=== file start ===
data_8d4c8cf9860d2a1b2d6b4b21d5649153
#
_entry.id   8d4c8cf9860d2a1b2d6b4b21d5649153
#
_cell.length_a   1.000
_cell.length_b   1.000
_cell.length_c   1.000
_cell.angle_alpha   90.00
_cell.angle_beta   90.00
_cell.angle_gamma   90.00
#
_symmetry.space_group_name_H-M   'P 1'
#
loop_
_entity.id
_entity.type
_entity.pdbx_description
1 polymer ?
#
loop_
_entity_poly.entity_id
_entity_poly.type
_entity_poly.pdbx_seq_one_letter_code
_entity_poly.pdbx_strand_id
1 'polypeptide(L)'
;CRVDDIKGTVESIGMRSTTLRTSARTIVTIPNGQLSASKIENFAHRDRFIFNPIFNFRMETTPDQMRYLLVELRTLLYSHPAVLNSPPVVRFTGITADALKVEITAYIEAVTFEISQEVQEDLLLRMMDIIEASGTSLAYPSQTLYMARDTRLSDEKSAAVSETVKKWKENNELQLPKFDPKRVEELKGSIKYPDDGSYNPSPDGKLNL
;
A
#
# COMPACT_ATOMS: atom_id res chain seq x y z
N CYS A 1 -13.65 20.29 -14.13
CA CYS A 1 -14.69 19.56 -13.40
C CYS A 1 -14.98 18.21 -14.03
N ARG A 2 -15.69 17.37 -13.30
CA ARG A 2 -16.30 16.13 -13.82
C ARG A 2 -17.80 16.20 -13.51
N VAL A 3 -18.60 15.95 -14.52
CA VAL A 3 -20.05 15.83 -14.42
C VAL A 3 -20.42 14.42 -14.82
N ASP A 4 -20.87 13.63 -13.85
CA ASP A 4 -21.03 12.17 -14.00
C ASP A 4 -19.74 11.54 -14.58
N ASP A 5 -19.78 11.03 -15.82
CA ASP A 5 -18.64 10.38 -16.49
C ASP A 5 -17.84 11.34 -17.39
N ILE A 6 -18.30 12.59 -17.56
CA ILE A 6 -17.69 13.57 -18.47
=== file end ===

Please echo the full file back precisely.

data_8d4c8cf9860d2a1b2d6b4b21d5649153
#
_entry.id   8d4c8cf9860d2a1b2d6b4b21d5649153
#
_cell.length_a   1.000
_cell.length_b   1.000
_cell.length_c   1.000
_cell.angle_alpha   90.00
_cell.angle_beta   90.00
_cell.angle_gamma   90.00
#
_symmetry.space_group_name_H-M   'P 1'
#
loop_
_entity.id
_entity.type
_entity.pdbx_description
1 polymer ?
#
loop_
_entity_poly.entity_id
_entity_poly.type
_entity_poly.pdbx_seq_one_letter_code
_entity_poly.pdbx_strand_id
1 'polypeptide(L)'
;CRVDDIKGTVESIGMRSTTLRTSARTIVTIPNGQLSASKIENFAHRDRFIFNPIFNFRMETTPDQMRYLLVELRTLLYSHPAVLNSPPVVRFTGITADALKVEITAYIEAVTFEISQEVQEDLLLRMMDIIEASGTSLAYPSQTLYMARDTRLSDEKSAAVSETVKKWKENNELQLPKFDPKRVEELKGSIKYPDDGSYNPSPDGKLNL
;
A
#
# COMPACT_ATOMS: atom_id res chain seq x y z
N CYS A 1 -13.65 20.29 -14.13
CA CYS A 1 -14.69 19.56 -13.40
C CYS A 1 -14.98 18.21 -14.03
N ARG A 2 -15.69 17.37 -13.30
CA ARG A 2 -16.30 16.13 -13.82
C ARG A 2 -17.80 16.20 -13.51
N VAL A 3 -18.60 15.95 -14.52
CA VAL A 3 -20.05 15.83 -14.42
C VAL A 3 -20.42 14.42 -14.82
N ASP A 4 -20.87 13.63 -13.85
CA ASP A 4 -21.03 12.17 -14.00
C ASP A 4 -19.74 11.54 -14.58
N ASP A 5 -19.78 11.03 -15.82
CA ASP A 5 -18.64 10.38 -16.49
C ASP A 5 -17.84 11.34 -17.39
N ILE A 6 -18.30 12.59 -17.56
CA ILE A 6 -17.69 13.57 -18.47